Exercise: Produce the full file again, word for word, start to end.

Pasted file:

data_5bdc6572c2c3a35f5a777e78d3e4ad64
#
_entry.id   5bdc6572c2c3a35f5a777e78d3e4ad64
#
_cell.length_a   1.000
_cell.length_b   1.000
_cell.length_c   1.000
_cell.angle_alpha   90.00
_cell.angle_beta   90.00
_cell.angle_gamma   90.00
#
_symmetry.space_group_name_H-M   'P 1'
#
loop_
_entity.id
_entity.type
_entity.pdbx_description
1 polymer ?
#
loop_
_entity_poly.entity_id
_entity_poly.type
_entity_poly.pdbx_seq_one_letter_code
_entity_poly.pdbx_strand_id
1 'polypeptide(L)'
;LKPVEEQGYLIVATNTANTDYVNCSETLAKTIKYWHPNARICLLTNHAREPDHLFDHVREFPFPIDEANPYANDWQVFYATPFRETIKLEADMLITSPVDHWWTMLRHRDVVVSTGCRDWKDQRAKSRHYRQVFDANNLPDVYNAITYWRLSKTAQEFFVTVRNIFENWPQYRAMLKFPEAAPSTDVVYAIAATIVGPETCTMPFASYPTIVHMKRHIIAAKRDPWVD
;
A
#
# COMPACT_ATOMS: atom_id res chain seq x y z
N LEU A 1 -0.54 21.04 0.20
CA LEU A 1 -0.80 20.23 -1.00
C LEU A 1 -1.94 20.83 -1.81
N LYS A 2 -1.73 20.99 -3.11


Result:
data_5bdc6572c2c3a35f5a777e78d3e4ad64
#
_entry.id   5bdc6572c2c3a35f5a777e78d3e4ad64
#
_cell.length_a   1.000
_cell.length_b   1.000
_cell.length_c   1.000
_cell.angle_alpha   90.00
_cell.angle_beta   90.00
_cell.angle_gamma   90.00
#
_symmetry.space_group_name_H-M   'P 1'
#
loop_
_entity.id
_entity.type
_entity.pdbx_description
1 polymer ?
#
loop_
_entity_poly.entity_id
_entity_poly.type
_entity_poly.pdbx_seq_one_letter_code
_entity_poly.pdbx_strand_id
1 'polypeptide(L)'
;LKPVEEQGYLIVATNTANTDYVNCSETLAKTIKYWHPNARICLLTNHAREPDHLFDHVREFPFPIDEANPYANDWQVFYATPFRETIKLEADMLITSPVDHWWTMLRHRDVVVSTGCRDWKDQRAKSRHYRQVFDANNLPDVYNAITYWRLSKTAQEFFVTVRNIFENWPQYRAMLKFPEAAPSTDVVYAIAATIVGPETCTMPFASYPTIVHMKRHIIAAKRDPWVD
;
A
#
# COMPACT_ATOMS: atom_id res chain seq x y z
N LEU A 1 -0.54 21.04 0.20
CA LEU A 1 -0.80 20.23 -1.00
C LEU A 1 -1.94 20.83 -1.81
N LYS A 2 -1.73 20.99 -3.11